Obviously grateful for the gesture, Mr bloody Tossoff has graciously told gay men in no uncertain terms that they’re not welcome in his city. He doesn’t want them on the streets of Moscow when they turn up in their droves for Eurovision.

He has said, “Entertain yourself, no problem, but not on the streets, squares, marches and demonstrations. We never introduced any limitations in their respect except public actions. We do not allow gay parades.”

Well, bugger you, Mr Twatski. It looks as if you’ll get gay men in the streets whether you want them or not, in spite of your having consistently banned every gay-rights march in Moscow since 2005.

Russian and Belarussian activists are planning a Slavic Pride event in Moscow to coincide with the Eurovision final on 16 May.

“Gay Pride public action during the final of Eurovision will take place in any circumstances,” said Moscow Pride’s organiser Nicolas Alexeyev. “We’re not going to surrender our right to freedom of assembly and expression because it is given to us not by Mayor Luzhkov but by the Constitution of this country.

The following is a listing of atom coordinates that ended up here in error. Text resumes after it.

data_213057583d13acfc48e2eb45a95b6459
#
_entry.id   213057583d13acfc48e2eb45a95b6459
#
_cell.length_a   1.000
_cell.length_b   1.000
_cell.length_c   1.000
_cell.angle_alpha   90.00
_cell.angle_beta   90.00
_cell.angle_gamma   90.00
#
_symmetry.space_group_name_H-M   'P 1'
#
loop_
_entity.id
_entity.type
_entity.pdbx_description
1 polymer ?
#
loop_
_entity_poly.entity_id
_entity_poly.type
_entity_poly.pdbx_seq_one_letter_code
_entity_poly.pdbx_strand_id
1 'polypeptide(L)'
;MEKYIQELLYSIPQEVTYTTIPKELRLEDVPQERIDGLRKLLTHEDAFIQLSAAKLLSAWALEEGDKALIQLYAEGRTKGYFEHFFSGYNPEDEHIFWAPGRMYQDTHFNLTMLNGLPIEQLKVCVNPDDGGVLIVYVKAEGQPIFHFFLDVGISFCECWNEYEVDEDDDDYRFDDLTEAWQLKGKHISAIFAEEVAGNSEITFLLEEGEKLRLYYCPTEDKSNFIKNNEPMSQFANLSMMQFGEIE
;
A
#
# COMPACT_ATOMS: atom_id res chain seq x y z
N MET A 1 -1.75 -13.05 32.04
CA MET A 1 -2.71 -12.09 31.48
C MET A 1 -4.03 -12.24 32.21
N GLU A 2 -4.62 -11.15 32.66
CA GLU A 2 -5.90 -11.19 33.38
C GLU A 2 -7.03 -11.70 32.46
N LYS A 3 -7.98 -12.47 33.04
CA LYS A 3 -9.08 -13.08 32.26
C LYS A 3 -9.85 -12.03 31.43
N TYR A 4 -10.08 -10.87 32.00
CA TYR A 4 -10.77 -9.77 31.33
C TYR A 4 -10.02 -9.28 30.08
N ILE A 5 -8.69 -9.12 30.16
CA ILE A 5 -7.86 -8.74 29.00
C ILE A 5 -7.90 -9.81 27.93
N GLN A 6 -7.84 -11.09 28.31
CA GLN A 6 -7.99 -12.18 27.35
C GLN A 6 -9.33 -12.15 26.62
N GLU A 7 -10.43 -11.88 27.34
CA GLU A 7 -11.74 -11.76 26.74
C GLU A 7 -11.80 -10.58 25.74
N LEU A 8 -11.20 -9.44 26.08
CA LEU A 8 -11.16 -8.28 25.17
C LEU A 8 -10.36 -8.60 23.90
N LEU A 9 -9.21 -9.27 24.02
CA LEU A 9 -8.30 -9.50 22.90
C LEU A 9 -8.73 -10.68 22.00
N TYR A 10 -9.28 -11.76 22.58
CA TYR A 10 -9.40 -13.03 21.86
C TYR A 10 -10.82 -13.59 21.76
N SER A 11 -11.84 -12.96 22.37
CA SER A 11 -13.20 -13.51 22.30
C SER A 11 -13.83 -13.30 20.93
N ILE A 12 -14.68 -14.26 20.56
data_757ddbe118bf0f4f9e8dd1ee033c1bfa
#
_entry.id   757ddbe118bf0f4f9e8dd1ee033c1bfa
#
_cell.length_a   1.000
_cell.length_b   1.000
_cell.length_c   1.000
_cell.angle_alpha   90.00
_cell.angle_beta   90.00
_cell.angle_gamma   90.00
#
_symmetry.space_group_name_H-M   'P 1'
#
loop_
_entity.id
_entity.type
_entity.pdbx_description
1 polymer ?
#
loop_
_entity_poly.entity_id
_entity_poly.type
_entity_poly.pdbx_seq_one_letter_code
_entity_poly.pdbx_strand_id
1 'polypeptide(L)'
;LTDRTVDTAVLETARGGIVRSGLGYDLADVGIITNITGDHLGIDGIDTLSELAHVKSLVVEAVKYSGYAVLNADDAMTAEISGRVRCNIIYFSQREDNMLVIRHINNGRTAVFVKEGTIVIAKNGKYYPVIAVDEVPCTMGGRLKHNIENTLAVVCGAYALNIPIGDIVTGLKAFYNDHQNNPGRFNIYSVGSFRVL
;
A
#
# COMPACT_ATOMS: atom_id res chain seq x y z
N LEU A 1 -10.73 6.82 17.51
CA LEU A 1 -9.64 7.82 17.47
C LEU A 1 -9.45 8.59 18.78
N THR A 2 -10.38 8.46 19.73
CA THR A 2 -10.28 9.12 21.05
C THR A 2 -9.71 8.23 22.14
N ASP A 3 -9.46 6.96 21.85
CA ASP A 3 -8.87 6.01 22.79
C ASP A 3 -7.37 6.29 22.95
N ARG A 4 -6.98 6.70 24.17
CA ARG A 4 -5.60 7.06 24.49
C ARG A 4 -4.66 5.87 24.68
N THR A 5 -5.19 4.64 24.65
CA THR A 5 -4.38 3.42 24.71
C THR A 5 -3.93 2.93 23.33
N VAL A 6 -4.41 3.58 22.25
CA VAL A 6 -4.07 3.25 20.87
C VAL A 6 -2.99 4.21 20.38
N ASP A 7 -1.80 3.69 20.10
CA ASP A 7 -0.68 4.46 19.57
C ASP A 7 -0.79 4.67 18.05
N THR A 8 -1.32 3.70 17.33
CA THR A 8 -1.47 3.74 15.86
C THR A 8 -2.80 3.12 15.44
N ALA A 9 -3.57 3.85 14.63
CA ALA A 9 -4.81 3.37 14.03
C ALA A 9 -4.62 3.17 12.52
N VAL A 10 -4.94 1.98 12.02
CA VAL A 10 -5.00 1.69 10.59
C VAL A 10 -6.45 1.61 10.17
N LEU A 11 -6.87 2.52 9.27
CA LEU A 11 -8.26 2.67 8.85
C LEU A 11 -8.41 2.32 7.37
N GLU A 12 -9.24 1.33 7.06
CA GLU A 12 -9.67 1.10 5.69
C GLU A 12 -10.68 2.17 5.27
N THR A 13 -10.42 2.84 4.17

“I will be shocked if these words from Moscow’s Mayor do not lead to any reaction from the General Secretary of the Council of Europe and Commissioner for Human Rights of the Council of Europe.

“I cannot believe that officials in Strasbourg will continue to silently accept these and future breaches of the European Convention on the part of Russian officials.

“The time for press releases and statements is over. It is time for effective action.

“The European Convention and its interpretation by the European Court of Human Rights are very clear that we have the right to peaceful assembly.

“Those who do not agree with that should be the ones responsible.”